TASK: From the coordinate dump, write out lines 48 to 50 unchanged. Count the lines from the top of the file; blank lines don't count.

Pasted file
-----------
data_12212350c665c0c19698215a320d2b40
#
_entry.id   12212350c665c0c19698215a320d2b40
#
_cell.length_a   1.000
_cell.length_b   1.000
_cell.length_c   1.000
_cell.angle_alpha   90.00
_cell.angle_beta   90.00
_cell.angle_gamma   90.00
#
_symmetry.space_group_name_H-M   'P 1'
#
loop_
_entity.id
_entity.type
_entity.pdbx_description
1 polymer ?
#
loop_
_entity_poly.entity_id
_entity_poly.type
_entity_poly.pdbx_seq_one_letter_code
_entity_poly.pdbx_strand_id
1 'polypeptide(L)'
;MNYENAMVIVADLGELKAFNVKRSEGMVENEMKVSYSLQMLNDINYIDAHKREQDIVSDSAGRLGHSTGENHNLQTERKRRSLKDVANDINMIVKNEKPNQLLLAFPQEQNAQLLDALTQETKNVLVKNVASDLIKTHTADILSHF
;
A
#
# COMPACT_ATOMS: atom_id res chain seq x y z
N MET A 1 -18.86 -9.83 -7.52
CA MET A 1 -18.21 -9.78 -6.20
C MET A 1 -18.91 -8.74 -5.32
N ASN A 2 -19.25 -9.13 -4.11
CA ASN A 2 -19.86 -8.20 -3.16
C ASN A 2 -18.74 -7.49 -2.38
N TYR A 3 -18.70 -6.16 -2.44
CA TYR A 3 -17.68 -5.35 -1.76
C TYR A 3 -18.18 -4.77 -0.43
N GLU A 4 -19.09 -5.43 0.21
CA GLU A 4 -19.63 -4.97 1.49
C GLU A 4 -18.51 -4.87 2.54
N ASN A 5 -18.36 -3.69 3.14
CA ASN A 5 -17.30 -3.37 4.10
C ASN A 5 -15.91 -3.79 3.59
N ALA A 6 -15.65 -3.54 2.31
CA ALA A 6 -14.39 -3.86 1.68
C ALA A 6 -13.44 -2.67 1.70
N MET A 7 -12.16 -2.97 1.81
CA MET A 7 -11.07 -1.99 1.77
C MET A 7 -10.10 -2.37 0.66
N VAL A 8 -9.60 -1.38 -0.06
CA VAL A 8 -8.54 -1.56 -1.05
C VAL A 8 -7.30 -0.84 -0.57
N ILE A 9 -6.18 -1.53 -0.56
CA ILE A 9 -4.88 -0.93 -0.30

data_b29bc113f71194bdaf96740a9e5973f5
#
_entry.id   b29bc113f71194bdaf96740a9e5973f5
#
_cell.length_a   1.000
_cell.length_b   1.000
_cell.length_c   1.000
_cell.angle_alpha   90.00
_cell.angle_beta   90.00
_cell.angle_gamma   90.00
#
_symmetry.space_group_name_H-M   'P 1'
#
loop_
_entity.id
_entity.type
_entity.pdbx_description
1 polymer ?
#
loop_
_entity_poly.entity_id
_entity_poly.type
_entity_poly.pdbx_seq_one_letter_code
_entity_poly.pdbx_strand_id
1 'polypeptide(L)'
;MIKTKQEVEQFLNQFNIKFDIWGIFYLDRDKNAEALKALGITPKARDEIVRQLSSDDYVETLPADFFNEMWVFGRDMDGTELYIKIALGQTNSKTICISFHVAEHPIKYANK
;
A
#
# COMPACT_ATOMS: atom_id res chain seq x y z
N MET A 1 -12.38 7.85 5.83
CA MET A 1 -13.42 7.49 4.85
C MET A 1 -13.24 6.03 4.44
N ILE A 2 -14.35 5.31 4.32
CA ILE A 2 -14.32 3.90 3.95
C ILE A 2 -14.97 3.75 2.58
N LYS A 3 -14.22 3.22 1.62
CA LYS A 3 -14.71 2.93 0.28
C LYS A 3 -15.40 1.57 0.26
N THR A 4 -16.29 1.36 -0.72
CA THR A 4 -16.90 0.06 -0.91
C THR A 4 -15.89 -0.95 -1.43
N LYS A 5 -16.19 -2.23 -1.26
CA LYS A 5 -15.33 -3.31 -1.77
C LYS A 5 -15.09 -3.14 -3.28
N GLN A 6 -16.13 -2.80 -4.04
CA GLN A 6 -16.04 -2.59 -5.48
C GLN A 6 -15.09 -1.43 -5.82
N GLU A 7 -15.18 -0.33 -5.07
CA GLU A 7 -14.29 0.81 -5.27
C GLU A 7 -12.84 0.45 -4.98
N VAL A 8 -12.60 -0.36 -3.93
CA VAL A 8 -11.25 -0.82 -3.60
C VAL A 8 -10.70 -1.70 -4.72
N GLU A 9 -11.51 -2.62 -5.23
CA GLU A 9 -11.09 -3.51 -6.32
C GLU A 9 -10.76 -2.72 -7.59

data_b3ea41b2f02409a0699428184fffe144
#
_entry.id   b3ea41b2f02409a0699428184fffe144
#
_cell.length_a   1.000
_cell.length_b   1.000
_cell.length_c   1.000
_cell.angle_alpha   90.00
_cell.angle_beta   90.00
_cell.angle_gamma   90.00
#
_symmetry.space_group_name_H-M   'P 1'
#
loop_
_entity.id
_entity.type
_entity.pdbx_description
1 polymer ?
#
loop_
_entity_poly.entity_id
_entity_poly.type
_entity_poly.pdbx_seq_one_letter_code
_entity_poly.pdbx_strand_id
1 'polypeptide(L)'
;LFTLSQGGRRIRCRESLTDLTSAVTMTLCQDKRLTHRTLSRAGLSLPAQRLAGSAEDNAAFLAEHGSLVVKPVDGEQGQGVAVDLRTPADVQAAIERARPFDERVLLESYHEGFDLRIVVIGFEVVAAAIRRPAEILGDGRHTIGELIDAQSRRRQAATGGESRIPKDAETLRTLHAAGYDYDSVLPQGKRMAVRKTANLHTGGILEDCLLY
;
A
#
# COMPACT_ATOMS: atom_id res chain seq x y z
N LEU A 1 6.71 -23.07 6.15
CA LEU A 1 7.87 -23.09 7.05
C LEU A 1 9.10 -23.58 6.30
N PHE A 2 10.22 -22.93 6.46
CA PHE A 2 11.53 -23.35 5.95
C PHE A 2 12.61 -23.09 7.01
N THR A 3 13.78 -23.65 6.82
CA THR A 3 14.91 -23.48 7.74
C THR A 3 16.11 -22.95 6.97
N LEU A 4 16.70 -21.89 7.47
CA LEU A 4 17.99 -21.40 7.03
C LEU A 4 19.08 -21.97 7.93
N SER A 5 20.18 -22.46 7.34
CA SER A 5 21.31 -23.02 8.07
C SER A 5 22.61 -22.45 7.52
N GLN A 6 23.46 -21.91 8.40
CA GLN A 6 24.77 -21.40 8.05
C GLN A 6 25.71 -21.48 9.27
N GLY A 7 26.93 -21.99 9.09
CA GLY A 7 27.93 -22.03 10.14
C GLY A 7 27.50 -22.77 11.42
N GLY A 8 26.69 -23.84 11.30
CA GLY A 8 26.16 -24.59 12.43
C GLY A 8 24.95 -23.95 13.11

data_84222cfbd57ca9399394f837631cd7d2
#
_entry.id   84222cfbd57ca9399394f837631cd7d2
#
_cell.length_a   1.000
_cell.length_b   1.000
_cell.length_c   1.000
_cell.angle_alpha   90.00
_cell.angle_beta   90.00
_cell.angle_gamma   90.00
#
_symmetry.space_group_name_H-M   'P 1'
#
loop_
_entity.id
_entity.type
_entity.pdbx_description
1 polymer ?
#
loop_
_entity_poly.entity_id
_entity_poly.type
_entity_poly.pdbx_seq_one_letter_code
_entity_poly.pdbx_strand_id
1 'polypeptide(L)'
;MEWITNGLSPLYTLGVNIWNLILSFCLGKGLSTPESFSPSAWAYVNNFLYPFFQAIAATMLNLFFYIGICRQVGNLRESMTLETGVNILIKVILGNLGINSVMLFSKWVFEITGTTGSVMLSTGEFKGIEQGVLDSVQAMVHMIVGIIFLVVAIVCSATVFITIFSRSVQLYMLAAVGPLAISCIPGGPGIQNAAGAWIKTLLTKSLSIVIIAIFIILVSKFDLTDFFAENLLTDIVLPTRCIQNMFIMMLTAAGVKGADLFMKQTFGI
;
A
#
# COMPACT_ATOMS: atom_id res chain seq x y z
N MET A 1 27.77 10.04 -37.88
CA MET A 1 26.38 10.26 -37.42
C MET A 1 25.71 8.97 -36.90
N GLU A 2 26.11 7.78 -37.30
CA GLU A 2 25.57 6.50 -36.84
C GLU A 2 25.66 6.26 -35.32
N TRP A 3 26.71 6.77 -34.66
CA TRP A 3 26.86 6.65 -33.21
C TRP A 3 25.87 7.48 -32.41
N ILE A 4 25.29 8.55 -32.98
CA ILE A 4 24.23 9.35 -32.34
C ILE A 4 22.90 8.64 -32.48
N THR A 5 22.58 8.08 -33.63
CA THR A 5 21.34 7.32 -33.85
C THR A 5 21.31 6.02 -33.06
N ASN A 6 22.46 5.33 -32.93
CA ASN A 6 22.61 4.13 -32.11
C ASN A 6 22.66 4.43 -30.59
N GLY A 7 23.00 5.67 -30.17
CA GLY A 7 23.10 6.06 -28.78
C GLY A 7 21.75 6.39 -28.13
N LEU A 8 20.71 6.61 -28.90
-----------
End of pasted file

C ALA A 6 -13.44 -2.67 1.70
N MET A 7 -12.16 -2.97 1.81
CA MET A 7 -11.07 -1.99 1.77